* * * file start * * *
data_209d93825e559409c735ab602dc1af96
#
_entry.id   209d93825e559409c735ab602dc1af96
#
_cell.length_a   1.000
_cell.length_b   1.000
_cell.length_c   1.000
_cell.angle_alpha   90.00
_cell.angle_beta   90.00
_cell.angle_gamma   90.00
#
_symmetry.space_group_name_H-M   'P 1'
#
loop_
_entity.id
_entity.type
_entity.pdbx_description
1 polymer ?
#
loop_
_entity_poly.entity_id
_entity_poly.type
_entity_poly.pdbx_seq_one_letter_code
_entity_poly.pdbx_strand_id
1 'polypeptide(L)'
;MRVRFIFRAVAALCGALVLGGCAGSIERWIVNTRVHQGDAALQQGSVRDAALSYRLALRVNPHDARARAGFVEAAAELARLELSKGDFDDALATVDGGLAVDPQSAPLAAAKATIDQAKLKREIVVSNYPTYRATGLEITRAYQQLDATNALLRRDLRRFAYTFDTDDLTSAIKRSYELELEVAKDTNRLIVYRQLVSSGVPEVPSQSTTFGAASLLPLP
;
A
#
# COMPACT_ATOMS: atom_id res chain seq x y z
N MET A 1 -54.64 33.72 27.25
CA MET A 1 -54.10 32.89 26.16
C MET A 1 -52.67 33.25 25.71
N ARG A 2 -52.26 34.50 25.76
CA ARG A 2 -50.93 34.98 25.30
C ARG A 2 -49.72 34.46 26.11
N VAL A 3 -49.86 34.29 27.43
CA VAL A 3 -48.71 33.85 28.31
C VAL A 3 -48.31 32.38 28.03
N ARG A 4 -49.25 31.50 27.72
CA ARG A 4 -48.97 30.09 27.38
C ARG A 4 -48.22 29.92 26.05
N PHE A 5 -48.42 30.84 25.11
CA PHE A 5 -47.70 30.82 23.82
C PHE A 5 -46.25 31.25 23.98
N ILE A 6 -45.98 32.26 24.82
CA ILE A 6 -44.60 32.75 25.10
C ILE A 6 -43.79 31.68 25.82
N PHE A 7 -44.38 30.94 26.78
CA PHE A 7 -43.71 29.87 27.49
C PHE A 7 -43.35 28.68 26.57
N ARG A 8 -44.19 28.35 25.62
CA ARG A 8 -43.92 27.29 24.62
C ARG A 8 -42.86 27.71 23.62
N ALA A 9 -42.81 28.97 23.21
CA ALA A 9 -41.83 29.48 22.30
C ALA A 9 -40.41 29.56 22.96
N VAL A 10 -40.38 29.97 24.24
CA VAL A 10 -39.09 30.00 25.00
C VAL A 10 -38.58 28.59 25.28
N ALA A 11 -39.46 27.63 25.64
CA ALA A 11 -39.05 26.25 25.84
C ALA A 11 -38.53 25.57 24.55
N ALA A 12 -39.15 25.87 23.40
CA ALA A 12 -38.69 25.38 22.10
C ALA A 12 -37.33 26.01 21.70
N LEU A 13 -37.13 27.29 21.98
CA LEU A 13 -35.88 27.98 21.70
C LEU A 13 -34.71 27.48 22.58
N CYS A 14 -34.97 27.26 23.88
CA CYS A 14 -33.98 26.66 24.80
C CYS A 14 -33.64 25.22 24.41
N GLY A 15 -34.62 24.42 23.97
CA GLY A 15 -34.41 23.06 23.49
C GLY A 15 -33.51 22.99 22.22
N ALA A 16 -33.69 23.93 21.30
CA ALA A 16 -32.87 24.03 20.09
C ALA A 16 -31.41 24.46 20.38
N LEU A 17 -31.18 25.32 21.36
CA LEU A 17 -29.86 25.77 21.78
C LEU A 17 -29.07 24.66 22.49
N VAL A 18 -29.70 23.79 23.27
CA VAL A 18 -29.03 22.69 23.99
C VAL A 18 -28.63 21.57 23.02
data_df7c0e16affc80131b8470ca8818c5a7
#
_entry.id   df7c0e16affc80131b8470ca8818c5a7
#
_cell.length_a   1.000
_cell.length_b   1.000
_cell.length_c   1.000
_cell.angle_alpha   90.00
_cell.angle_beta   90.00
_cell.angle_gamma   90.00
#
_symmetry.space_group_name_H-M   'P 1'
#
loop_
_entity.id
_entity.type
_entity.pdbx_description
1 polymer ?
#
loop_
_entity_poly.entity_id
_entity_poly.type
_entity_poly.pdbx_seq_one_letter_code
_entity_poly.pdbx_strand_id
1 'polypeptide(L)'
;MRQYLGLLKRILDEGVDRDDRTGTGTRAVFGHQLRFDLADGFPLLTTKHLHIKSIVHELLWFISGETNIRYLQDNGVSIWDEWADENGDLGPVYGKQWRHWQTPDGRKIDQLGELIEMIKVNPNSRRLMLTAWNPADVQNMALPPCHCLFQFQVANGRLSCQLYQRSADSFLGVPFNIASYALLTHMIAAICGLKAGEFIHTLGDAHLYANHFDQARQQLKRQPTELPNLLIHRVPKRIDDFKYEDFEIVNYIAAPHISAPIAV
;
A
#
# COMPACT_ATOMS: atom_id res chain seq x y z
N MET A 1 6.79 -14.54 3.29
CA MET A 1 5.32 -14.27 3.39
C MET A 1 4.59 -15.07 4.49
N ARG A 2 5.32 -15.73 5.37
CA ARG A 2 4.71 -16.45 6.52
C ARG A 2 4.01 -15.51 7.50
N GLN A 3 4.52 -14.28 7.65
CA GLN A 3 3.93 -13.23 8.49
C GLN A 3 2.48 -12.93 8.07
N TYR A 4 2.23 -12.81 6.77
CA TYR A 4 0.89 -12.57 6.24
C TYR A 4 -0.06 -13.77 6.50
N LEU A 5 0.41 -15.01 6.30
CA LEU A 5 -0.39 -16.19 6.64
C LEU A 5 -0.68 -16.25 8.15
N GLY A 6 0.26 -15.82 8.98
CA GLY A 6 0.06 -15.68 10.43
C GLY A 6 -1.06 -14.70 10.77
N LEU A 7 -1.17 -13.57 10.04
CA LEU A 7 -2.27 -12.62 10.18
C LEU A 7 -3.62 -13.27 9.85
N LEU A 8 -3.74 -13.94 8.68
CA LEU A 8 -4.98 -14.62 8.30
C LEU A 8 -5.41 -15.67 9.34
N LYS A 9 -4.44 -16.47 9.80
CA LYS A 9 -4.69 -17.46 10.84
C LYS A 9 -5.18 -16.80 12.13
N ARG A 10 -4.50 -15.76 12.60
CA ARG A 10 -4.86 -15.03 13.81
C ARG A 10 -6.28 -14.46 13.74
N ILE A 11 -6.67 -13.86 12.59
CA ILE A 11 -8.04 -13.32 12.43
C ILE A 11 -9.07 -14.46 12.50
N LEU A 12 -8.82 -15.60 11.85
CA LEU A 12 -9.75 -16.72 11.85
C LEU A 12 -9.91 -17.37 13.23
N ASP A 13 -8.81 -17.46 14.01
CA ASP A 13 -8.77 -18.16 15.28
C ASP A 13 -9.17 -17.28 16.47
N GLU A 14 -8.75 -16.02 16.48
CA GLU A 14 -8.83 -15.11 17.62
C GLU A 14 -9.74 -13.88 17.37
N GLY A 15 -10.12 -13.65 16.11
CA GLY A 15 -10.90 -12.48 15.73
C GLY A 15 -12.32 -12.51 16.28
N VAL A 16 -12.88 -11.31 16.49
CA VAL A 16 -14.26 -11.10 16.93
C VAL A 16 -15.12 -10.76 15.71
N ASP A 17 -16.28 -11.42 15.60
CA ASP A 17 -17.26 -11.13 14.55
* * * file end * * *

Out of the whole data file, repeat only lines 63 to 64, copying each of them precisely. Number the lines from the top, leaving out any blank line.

C ALA A 11 -38.53 25.57 24.55
N ALA A 12 -39.15 25.87 23.40